·         Inventory levels, home affordability, and low rates are boosting housing sector activity.

 

Despite the favorable environment, there are some soft spots in the economy.  Manufacturing and corporate profits are being dragged down by the strong dollar and the poor performance of the energy sector.  Job growth was projected at 203,000 in September, but the recent jobs report showed that the unemployment rate remained unchanged at 5.1% and nonfarm payroll employment only increased by 142,000.  The prior two months were also revised lower by 59,000 jobs indicating that the weakness was not a one-time aberration.  In addition, wage growth remained low and labor force growth was slowing.

In the latest edition of the Beige Book, the Federal Open Market Committee (FOMC) report pointed to a continuation of modest expansion in economic activity during the period from mid-August through early October.  They confirmed that consumer spending grew moderately; manufacturing activity was mixed but generally weaker; housing and commercial real estate markets improved; banking and finance conditions were generally positive; agricultural conditions were mixed and labor markets tightened.[2] It was anticipated that the FOMC would initialize their policy normalization strategy (raise interest rates) during the September meeting.  However, the committee decided to postpone the start until they had additional time to collect and analyze updated economic data.  They felt the recent global economic and financial developments could restrain economic activity and put further downward pressure on short-term inflation.  With only two meetings left this year (October and December), the chances of an interest rate hike in 2015 will depend on further improvement in the labor market and medium-term inflation moving towards their two percent objective.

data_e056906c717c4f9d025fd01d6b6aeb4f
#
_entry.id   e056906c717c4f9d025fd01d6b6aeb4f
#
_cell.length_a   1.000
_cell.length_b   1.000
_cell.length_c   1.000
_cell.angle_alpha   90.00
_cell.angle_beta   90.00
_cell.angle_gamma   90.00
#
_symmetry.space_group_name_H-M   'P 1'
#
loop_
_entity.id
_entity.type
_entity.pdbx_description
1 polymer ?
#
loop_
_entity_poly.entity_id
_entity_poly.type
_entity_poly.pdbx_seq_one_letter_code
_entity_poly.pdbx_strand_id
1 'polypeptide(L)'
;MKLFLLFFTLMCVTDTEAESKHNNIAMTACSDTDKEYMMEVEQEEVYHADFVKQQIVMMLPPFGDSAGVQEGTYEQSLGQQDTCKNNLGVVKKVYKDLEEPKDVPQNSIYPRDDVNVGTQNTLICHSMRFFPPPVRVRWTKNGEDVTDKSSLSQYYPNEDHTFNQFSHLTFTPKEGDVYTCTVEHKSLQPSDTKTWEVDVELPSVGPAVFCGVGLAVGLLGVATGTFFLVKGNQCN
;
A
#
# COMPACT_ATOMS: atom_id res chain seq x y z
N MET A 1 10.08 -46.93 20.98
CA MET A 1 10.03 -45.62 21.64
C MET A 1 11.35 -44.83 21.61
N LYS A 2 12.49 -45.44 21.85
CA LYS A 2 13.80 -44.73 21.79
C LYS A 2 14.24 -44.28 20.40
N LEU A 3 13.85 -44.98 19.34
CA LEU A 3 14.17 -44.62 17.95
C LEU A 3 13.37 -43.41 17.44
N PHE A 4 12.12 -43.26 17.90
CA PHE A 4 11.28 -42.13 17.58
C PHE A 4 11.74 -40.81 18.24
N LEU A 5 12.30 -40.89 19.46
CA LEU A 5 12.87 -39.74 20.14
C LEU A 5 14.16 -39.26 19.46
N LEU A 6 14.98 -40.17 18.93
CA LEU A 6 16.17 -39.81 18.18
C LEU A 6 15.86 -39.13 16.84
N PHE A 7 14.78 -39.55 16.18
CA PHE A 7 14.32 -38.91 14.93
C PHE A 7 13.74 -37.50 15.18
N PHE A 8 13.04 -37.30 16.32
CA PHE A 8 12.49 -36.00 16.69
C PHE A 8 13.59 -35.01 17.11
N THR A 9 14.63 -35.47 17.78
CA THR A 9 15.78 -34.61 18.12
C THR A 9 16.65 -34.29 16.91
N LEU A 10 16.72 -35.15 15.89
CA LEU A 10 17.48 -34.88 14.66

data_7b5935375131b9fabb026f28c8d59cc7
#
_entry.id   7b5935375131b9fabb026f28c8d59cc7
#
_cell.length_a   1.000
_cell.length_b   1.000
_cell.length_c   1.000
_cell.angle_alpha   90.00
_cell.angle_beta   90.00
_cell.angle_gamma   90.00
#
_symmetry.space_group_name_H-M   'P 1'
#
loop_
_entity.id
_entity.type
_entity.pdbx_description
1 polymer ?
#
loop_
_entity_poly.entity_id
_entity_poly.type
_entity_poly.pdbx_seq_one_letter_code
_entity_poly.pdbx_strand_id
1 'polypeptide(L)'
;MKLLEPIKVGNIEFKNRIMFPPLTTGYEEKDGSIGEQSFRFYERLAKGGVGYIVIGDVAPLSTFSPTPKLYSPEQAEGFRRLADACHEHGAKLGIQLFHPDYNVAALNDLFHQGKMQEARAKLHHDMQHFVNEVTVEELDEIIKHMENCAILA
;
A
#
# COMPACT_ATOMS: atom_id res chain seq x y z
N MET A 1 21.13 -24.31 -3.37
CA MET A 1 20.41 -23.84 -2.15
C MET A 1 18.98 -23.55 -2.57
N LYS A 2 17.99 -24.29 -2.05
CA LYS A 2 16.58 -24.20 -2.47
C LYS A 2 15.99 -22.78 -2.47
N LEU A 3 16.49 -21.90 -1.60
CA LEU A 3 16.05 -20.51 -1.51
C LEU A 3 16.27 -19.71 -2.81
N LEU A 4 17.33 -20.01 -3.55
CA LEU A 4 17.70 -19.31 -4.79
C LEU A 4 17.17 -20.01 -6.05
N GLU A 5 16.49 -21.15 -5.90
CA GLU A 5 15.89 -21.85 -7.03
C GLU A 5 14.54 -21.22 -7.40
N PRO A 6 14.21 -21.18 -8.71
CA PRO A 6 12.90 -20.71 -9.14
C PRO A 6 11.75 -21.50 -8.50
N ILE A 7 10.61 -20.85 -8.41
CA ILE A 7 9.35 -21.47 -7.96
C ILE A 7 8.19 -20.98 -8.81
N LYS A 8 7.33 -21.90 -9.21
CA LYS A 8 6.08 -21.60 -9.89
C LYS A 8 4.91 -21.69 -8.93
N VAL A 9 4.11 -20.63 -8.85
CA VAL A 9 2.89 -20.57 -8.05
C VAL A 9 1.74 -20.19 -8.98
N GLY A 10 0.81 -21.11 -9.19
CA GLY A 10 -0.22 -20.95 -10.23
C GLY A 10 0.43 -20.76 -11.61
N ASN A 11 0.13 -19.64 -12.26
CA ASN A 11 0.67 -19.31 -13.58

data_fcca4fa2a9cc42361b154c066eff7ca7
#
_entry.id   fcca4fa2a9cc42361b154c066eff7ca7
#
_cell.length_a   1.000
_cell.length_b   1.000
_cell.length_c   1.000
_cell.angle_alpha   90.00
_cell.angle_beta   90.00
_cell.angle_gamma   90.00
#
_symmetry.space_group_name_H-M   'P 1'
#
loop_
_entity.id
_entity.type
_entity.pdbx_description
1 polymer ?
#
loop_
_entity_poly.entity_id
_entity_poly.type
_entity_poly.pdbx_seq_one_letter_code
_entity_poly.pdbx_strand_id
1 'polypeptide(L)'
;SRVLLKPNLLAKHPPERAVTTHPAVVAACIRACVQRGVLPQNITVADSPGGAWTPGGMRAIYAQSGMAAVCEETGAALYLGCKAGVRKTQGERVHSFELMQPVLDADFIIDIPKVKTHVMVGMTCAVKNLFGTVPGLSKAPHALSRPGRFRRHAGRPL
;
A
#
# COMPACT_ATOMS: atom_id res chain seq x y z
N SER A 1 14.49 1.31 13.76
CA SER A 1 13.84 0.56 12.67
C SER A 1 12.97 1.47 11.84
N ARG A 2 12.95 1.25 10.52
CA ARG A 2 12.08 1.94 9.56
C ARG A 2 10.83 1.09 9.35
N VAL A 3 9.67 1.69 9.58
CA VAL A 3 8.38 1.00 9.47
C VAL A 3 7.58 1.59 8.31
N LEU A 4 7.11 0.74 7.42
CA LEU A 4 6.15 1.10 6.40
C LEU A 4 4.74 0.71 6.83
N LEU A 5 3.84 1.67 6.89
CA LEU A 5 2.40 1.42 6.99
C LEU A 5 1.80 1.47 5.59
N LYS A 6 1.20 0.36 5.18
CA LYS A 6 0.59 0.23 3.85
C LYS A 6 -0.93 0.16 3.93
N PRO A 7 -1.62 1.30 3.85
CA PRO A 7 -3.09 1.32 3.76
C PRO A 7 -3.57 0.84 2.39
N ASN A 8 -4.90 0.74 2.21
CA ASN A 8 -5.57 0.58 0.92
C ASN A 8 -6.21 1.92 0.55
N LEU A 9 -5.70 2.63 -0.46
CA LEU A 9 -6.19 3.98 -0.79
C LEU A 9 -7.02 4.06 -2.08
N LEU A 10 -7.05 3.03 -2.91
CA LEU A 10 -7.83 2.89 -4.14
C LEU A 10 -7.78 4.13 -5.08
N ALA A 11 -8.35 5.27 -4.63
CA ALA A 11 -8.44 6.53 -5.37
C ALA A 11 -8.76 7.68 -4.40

The global economy has been focused on China’s woes.  After years of outstanding growth, the annual growth rate has slowed, and Chinese officials want to stimulate their economy to help sustain higher growth rates.  They recently devalued the yuan in an effort to boost exports, lent money to Chinese brokerage firms so those firms could buy stocks to help support stock prices, announced a large stimulus plan, increased government spending, and China’s central bank recently cut rates to help foster growth.  Unfortunately, Chinese officials are not as transparent with their economic data, and these significant steps are raising questions by economists whether China’s real economic growth is a solid annual rate of seven percent or perhaps much lower.  While China’s problems are unsettling to the global economy, developed economies are partially insulated from Chinese growth issues because exports to China (as a percentage of GDP) are a small fraction of total goods exported from the U.S., Eurozone, U.K., Canada, Germany, and Japan.  Emerging market economies and large commodity exporting countries that depend on China for their prosperity are more likely to feel the impact of slower growth.